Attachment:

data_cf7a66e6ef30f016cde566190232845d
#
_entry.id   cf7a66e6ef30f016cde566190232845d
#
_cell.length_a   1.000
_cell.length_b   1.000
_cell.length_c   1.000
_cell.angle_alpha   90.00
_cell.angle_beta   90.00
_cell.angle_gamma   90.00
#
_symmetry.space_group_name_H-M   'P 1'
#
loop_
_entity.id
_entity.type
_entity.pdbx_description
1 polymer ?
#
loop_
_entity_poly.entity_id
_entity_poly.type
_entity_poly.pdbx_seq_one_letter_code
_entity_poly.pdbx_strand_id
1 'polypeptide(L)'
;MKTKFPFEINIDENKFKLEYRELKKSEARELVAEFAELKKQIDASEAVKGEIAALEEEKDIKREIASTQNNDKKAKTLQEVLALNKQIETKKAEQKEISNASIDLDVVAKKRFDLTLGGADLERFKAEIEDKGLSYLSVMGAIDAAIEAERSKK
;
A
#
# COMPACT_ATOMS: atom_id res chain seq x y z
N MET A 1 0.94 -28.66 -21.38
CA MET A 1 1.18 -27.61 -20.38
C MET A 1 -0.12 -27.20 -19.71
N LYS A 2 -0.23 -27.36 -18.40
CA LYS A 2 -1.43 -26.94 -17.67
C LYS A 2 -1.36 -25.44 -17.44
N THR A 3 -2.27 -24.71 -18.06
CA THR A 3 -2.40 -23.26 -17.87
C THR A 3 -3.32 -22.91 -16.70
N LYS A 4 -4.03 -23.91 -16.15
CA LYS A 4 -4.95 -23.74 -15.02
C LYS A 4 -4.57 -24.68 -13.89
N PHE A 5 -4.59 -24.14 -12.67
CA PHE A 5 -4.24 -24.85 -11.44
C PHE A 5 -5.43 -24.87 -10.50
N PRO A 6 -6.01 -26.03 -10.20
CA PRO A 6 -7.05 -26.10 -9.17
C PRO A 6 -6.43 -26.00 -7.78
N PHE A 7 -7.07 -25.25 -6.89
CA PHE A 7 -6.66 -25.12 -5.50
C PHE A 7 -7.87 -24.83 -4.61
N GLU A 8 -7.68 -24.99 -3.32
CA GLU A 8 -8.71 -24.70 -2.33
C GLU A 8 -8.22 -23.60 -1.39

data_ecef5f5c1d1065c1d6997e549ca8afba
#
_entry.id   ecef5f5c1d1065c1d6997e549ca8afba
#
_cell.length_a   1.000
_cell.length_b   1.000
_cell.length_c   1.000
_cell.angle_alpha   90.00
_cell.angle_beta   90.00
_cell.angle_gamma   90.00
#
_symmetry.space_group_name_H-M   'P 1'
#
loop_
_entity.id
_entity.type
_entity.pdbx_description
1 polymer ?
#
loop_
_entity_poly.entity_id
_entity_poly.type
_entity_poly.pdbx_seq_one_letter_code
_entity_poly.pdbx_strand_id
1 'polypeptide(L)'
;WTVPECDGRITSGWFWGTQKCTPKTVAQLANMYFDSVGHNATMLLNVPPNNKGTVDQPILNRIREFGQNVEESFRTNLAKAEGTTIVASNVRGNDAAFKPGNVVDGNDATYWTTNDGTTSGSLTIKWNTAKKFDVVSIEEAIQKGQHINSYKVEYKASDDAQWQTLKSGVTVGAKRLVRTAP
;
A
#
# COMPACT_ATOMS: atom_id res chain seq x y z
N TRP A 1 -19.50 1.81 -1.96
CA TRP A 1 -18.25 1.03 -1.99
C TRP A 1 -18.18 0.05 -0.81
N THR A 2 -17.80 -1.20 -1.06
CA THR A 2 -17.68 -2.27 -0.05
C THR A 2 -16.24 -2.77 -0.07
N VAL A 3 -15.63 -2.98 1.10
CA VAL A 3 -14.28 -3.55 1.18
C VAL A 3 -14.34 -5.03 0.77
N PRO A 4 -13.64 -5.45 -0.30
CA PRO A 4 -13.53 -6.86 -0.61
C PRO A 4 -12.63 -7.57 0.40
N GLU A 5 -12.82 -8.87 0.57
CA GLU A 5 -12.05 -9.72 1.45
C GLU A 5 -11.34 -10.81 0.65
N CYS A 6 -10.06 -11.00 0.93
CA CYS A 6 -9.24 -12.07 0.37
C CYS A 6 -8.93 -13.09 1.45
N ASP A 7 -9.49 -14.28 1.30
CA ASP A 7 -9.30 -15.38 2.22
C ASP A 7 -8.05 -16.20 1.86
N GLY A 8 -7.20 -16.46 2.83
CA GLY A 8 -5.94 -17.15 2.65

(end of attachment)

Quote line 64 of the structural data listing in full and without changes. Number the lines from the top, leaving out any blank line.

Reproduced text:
_cell.angle_gamma   90.00